BOSTON A small percentage of men in a prostate cancer study complained that their penis seemed shorter following treatment, with some saying that it interfered with intimate relationships and caused them to regret the type of treatment they chose.
Complaints were more common in men treated with radical prostatectomy (surgical removal of the prostate) or male hormone-blocking drugs combined with radiation therapy, according to the study by researchers from Dana-Farber/Brigham and Women's Cancer Center (DF/BWCC). No men reported a perceived shortening of their penis following radiation therapy alone.
The study's findings, which are being published in the January issue of the journal Urology, are based on surveys completed by physicians of 948 men treated for prostate cancer and who had suffered a recurrence of the disease.
Twenty-five men (2.63 percent of the group) complained of smaller penises after treatment 3.73 percent for surgery, 2.67 percent for radiotherapy plus androgen deprivation therapy (ADT), and 0% for radiotherapy alone. Radiotherapy included both radiation administered by an external x-ray machine, and brachytherapy the implantation of radioactive seeds directly into the prostate.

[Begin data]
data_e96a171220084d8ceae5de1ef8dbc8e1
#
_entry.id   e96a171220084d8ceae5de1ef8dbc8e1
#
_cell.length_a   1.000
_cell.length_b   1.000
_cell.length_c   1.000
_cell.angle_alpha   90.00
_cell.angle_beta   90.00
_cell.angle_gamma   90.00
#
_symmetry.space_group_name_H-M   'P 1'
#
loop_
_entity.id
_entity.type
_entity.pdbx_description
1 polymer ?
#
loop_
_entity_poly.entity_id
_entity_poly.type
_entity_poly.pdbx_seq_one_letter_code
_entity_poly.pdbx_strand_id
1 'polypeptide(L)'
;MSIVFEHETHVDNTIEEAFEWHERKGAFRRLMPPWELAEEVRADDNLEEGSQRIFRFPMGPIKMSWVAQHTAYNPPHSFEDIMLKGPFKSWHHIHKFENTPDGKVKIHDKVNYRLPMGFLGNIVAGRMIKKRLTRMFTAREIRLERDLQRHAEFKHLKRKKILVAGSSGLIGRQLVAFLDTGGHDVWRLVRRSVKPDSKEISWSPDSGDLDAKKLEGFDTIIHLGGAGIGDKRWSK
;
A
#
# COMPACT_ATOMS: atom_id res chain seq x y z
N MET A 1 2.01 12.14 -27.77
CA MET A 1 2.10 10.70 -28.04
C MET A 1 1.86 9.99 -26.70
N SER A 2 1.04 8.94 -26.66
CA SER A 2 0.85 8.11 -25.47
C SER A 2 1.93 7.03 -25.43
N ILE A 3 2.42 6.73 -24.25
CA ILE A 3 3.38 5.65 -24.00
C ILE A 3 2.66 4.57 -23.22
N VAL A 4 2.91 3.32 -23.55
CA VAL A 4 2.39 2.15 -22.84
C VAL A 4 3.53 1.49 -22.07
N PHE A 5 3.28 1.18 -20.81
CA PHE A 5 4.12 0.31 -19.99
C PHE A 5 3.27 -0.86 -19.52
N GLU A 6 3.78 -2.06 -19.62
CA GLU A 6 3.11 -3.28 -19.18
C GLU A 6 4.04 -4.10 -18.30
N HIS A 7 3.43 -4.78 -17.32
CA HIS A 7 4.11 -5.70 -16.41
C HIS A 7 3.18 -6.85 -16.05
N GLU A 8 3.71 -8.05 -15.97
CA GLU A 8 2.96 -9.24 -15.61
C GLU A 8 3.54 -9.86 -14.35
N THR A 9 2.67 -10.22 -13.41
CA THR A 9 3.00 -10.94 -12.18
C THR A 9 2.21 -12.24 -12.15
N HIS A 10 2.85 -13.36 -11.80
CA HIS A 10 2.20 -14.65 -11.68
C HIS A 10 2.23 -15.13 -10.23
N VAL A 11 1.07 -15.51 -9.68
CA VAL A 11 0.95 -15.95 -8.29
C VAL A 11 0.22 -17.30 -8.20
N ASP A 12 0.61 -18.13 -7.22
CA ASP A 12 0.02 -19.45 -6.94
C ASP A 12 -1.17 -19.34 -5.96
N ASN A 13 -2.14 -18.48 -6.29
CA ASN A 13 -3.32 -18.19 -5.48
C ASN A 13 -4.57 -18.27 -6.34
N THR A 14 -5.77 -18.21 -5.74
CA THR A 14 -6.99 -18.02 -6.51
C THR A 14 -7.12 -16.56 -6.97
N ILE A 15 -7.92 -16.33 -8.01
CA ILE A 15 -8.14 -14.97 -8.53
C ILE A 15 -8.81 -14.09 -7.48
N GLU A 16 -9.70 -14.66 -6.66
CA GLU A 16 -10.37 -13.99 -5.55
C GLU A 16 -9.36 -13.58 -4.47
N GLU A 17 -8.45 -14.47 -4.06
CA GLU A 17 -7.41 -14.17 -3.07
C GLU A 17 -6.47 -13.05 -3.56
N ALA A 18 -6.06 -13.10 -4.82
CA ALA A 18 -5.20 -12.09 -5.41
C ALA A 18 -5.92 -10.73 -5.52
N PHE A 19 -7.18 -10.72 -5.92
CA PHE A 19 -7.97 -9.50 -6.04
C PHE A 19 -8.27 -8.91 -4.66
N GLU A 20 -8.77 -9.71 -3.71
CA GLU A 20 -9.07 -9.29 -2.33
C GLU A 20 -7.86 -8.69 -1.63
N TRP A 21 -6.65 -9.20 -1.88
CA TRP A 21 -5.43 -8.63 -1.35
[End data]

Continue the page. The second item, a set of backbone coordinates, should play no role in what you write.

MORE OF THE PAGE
The scientific team, led by Paul Nguyen, MD, a radiation oncologist, and medical student Arti Parekh, said it is the first study to link men's perceptions of a reduction in penis size to lowered life satisfaction, problems in emotional relationships, and misgivings about the specific form of prostate cancer treatment they chose.
Nguyen said that the potential side effect of a smaller penis is well-known among physicians and surgeons, said Nguyen, "but it's almost never discussed with patients, so it can be very upsetting to some men when it occurs. Patients can deal with almost any side effect if they have some inkling ahead of time that they may happen."
The report's authors said physicians should discuss th
|Contact: Teresa Herbert|
Dana-Farber Cancer Institute